Life of Pi

By Yann Martel,

Book cover of Life of Pi

Book description

After the sinking of a cargo ship, a solitary lifeboat remains bobbing on the wild blue Pacific. The only survivors from the wreck are a sixteen-year-old boy named Pi, a hyena, a wounded zebra, an orangutan—and a 450-pound Royal Bengal tiger.

Soon the tiger has dispatched all but Pi Patel,…

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Why read it?

18 authors picked Life of Pi as one of their favorite books. Why do they recommend it?

Again, I chose a book that is given in the first-person point of view. Rather than using a variety of first persons to tell a story, Martel takes the main character, Pi, and uses him in back-and-forth narrations from various ages – young and in the moment, and older, looking back. As well, he uses Pi as a general narrator overall in the storytelling. This gives the illusion that perhaps the other characters are not so important, or rather they are not the point of the story. 

This book is about the power of story. The protagonist believed three different religions at once because he saw power in all their stories. All of us are free to choose the stories we live by, in mind, body, and spirit.
The story features animals and makes some incredible animal/human interactions believable. It promoted respect for animals, while making me question if it should make any ethical difference anyway, whether the animals adrift on the ocean with Pi were really humans or not. Humans are animals too, aren’t we? Life deserves the same respect whatever species we happen to be.…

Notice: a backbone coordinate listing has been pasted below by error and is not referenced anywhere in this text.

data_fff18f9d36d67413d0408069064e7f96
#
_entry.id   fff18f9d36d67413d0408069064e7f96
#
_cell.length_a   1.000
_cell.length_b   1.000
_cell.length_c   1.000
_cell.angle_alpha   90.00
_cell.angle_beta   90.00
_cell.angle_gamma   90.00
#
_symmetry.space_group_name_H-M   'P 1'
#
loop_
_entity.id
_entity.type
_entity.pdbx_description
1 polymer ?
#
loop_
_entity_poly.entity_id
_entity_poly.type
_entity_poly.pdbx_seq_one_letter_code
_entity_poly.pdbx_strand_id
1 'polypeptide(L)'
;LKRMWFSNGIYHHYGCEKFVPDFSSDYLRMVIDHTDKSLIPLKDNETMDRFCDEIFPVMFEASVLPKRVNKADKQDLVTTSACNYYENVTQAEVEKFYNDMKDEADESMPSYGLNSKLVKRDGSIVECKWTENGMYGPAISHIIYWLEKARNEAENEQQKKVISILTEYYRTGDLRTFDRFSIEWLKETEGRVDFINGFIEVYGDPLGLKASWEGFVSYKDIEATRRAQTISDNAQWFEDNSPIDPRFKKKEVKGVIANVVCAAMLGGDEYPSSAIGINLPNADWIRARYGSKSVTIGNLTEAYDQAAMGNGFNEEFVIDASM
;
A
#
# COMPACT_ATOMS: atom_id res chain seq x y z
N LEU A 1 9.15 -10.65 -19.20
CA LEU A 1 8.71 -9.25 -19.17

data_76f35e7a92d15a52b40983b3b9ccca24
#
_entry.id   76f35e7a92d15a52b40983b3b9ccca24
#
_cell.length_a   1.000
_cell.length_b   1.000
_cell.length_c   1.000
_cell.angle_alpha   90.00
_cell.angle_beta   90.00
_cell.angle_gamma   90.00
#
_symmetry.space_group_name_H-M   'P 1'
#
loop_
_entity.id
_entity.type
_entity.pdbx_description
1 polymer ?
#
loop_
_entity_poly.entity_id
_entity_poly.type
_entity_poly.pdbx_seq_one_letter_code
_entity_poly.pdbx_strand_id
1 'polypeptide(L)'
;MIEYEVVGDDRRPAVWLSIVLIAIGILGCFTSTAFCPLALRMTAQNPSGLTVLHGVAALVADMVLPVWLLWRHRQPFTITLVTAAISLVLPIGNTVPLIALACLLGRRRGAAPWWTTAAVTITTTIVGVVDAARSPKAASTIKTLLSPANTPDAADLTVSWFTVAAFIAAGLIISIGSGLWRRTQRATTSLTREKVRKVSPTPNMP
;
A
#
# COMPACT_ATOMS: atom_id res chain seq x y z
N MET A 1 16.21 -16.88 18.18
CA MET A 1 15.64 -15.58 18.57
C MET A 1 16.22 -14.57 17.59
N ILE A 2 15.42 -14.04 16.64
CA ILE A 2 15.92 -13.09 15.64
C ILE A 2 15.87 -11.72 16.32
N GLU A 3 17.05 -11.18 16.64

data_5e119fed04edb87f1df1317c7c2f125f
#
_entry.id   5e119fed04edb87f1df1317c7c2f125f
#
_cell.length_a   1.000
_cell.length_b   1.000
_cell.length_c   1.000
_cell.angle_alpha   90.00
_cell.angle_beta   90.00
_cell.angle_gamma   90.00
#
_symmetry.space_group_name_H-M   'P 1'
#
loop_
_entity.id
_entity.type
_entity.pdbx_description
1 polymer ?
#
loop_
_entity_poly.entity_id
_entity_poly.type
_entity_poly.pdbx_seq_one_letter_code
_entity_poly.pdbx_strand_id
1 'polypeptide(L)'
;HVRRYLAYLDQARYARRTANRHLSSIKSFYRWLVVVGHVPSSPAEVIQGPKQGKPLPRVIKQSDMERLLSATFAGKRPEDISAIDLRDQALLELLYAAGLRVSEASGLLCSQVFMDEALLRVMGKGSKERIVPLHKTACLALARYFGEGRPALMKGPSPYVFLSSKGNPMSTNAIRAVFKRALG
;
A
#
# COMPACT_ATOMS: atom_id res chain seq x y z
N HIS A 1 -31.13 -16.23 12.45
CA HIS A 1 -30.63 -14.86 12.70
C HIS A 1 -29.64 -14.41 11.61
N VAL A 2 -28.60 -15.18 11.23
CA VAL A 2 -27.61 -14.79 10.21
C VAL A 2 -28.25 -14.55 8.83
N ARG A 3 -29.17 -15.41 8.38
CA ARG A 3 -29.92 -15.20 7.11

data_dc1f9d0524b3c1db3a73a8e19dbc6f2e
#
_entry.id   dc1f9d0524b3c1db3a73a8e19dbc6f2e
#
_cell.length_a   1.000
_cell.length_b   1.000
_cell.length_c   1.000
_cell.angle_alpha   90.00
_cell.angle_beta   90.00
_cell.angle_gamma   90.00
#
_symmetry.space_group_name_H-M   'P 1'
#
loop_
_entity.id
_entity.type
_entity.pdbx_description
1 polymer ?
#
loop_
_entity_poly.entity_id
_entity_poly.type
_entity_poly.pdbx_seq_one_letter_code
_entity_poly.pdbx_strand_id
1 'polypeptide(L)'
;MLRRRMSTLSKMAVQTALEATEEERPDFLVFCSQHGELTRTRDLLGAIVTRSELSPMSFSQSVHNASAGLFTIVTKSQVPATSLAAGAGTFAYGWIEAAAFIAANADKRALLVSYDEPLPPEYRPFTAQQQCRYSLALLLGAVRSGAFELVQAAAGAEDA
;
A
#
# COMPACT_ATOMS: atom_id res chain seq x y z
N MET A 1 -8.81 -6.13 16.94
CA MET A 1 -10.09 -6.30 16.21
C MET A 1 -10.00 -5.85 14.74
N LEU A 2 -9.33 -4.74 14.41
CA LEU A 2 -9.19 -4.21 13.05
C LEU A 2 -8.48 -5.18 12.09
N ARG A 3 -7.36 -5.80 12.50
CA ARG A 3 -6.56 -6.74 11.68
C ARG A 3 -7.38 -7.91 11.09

In the bestselling novel Life of Pi, a boy survives 227 days at sea in a lifeboat with a Bengal tiger named Richard Parker. Or does he? That’s why I am always intrigued by this multi-layered story that explores the relativity of belief. The author is asking me, the reader, to decide what’s real and what isn’t. Do I accept the more unbelievable yet uplifting tale of surviving in a lifeboat with a tiger and other zoo animals, or should I conform to the world as I know it and default to a more mundane version without the animals?…

From Jeff's list on questioning the nature of reality.

Pi, an Indian zookeeper’s son, is marooned in a lifeboat with an orang-utan, a crippled zebra, a hyena, and a tiger. The tiger eats the hyena who polished off the zebra and orang-utan, and the relationship between Pi and the tiger, representing two sides of the protagonist, becomes a tale of endurance and survival shared by man and beast, turning mystical when they disembark on a floating carnivorous island. The prosaic beginning and ending, after the tiger vanishes into the Mexican jungle, link the reader with the real world, and enhance what is a deeply spiritual story. 

Readers enjoy being put in the shoes of the protagonist. It is the job of the author to make readers wonder what’s coming next, to challenge them as they do their characters. Imagine sixteen-year-old Pi Patel, bobbing around in the middle of the unforgiving Pacific on a lifeboat, trying to survive the depredations of a hyena who wants to eat him. Pi has already watched his fellow shipmates, a zebra and orangutang, fall to this predator.